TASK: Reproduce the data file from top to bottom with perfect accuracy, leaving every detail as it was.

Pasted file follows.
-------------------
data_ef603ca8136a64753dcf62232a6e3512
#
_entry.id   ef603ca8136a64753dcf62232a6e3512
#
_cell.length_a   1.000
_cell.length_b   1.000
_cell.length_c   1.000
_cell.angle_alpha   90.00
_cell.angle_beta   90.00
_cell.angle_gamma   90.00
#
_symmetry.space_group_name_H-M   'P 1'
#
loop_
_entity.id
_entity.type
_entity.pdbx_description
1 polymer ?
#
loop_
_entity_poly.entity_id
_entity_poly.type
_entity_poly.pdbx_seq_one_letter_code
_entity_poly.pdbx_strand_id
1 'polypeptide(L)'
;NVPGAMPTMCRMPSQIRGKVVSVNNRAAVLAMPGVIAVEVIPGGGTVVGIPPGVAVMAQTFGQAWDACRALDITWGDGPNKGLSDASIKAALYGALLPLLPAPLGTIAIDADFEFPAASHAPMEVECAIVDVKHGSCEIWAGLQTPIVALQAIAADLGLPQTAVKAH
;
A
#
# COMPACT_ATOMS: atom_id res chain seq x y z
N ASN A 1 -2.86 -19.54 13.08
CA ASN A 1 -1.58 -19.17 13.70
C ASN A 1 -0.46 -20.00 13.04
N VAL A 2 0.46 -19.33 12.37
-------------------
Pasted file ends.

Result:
data_ef603ca8136a64753dcf62232a6e3512
#
_entry.id   ef603ca8136a64753dcf62232a6e3512
#
_cell.length_a   1.000
_cell.length_b   1.000
_cell.length_c   1.000
_cell.angle_alpha   90.00
_cell.angle_beta   90.00
_cell.angle_gamma   90.00
#
_symmetry.space_group_name_H-M   'P 1'
#
loop_
_entity.id
_entity.type
_entity.pdbx_description
1 polymer ?
#
loop_
_entity_poly.entity_id
_entity_poly.type
_entity_poly.pdbx_seq_one_letter_code
_entity_poly.pdbx_strand_id
1 'polypeptide(L)'
;NVPGAMPTMCRMPSQIRGKVVSVNNRAAVLAMPGVIAVEVIPGGGTVVGIPPGVAVMAQTFGQAWDACRALDITWGDGPNKGLSDASIKAALYGALLPLLPAPLGTIAIDADFEFPAASHAPMEVECAIVDVKHGSCEIWAGLQTPIVALQAIAADLGLPQTAVKAH
;
A
#
# COMPACT_ATOMS: atom_id res chain seq x y z
N ASN A 1 -2.86 -19.54 13.08
CA ASN A 1 -1.58 -19.17 13.70
C ASN A 1 -0.46 -20.00 13.04
N VAL A 2 0.46 -19.33 12.37